Dairy farmers from throughout the country spent two days on Capitol Hill earlier this month. The National Milk Producers Federation legislative fly-in called for an agricultural labor bill that would provide a stable, secure labor force for U.S. dairy farms. “The situation is dire,” said Jim Mulhern, president and CEO, NMPF.

Peterson seeks another term
    House Agriculture Committee Chair Collin Peterson is seeking reelection in 2020. Peterson has served in Minnesota’s seventh district since 1991.

Budget surplus in Minnesota
    Minnesota has a projected $1.5 billion surplus. Bruce Kleven, who is a lobbyist for numerous agricultural groups, said the lawmakers have different ideas for that money. One option is Section 179 conformity.  According to Kleven, Section 179 conformity would cost about $240 million. “In theory, there’s money in the surplus to take care of this and with bipartisan support by the end of May that should be fixed, but it’s not in the bank yet.” A few other options being considered include grain bin safety, funding rural mental health advocates and animal health.

State considers help for farmers
    Minnesota lawmakers are considering legislation to help farmers navigate tough times. One option is funding for farm crisis loans. Riverland Community College Farm Business Management instructor Dan Miller testified at a House committee hearing, saying farm income is at a disastrous level. “Net farm income in 2019 was about half of what it was in 2013. Equity or net worth as a percentage has diminished,” explained Miller. “Due to cash flow challenges, farmers are refinancing short term debt.” Miller also said the Market Facilitation Program payments helped farmers significantly in 2019, but they are not guaranteed for the future.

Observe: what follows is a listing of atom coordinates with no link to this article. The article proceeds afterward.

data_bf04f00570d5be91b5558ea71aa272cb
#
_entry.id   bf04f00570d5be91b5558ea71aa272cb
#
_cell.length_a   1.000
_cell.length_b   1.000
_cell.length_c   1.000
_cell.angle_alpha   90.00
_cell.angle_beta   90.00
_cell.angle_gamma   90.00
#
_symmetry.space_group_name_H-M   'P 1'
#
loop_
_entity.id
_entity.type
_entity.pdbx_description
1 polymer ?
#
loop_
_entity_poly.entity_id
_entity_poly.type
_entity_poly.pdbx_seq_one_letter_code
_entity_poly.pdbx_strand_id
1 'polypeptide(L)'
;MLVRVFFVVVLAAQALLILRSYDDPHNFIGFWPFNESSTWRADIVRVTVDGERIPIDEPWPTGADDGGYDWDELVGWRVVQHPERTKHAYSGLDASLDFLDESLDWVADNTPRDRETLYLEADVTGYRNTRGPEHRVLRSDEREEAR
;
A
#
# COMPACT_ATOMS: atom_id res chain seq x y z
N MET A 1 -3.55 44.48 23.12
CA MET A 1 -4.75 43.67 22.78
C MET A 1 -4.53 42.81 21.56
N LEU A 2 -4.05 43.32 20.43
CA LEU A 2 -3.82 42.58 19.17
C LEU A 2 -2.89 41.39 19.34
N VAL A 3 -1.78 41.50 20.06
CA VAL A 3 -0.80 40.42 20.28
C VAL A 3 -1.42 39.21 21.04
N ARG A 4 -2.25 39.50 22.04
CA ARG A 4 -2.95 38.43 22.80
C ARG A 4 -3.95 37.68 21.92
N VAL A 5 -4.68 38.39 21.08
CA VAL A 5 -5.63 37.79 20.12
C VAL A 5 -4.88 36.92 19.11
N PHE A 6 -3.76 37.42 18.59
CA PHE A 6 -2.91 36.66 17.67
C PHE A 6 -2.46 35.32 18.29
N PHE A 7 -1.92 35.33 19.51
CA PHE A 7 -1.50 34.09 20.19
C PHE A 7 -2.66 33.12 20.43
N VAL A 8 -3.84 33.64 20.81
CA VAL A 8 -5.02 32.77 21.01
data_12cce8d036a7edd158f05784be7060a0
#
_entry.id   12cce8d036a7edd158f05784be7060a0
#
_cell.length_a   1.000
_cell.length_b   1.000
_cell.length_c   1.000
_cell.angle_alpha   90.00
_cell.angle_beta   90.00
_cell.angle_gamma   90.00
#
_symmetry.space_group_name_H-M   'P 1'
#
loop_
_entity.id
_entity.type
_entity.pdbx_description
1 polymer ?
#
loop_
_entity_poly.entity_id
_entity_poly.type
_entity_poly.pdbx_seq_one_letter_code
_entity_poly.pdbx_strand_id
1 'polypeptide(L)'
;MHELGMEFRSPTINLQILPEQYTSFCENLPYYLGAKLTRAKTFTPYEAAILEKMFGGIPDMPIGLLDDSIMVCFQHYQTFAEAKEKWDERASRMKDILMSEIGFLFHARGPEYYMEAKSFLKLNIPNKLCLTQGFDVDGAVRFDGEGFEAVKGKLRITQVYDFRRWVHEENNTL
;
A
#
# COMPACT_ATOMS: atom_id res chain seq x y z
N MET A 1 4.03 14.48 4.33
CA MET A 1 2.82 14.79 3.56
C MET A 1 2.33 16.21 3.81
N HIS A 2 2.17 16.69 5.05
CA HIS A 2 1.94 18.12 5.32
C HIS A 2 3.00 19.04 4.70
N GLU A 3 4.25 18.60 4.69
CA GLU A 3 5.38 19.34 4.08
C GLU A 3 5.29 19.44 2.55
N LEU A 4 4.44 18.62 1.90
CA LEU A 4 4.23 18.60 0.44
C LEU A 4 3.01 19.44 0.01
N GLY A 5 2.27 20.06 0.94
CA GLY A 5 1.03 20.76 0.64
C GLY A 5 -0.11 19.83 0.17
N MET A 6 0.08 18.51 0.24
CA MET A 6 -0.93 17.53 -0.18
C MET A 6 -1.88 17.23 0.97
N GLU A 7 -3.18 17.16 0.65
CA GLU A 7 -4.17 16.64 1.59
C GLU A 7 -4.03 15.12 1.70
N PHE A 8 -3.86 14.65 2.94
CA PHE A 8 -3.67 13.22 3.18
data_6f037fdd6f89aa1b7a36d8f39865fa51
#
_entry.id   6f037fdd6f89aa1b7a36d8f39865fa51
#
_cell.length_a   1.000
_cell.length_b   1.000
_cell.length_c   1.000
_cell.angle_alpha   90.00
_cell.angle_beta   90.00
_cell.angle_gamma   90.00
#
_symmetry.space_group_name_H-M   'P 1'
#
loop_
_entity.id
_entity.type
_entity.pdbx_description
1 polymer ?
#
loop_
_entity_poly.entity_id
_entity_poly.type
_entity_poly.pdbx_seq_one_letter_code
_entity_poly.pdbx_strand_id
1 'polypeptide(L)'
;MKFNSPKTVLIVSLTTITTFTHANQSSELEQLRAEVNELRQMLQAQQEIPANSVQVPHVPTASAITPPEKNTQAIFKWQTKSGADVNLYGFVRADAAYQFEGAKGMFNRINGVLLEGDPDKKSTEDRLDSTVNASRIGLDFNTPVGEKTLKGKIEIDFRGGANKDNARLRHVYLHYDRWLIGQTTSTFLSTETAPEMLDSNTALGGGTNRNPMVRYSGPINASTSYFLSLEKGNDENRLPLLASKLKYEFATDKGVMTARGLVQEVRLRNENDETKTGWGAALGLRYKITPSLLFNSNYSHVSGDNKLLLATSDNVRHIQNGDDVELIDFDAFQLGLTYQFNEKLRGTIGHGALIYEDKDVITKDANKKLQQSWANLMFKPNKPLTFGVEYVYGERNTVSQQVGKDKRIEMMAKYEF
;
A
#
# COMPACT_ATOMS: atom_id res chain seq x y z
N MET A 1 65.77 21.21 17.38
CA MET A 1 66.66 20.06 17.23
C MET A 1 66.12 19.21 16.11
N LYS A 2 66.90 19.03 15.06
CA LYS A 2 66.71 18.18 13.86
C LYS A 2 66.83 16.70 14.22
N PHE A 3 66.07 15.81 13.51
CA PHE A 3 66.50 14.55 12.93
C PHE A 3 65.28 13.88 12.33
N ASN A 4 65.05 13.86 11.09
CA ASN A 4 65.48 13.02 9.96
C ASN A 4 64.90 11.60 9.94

State responds to coronavirus outbreak
    Minnesota Governor Tim Walz has authorized funding to help the state respond to a potential coronavirus outbreak. This includes $21 million for the public health response contingency account. The funds will be added to the existing $4.6 million in the account to total approximately $25 million for disease investigation, public information laboratory analysis and more.

WASDE report revises 2020 milk output figure
    The March World Supply Demand Estimates from USDA forecast 2020 milk production at 222.3 billion pounds, up 300,000 pounds from last month. The USDA report revised downward the price projections for cheese, butter and NFDM. As a result, the all-milk price forecast declined 60 cents to $18.25 per hundredweight.

    The North Dakota Department of Agriculture is investigating the possible use of a sanitizing agent that was mistakenly introduced to a small portion of milk during production at the Cass-Clay plant in Fargo. The milk was distributed in northwest Minnesota and North Dakota. A recall was made for the Cass-Clay 1 percent milk with a ‘best by date of 3/19 and a time stamp between 16:30 and 17:30.’

Trivia challenge
    Elsie is the name of the cartoon cow mascot for Borden Dairy. That answers our last trivia question. For this week, who is the president and chief executive officer for the U.S. Dairy Export Council. We’ll have the answer in the next edition of Dairy Star.
    Don Wick is owner/broadcaster for the Red River Farm Network, based in Grand Forks, North Dakota. Wick has been recognized as the National Farm Broadcaster of the Year and served as president of the National Association of Farm Broadcasting. Don and his wife, Kolleen, have two adult sons, Tony and Sam, and five grandchildren, Aiden, Piper, Adrienne, Aurora and Sterling.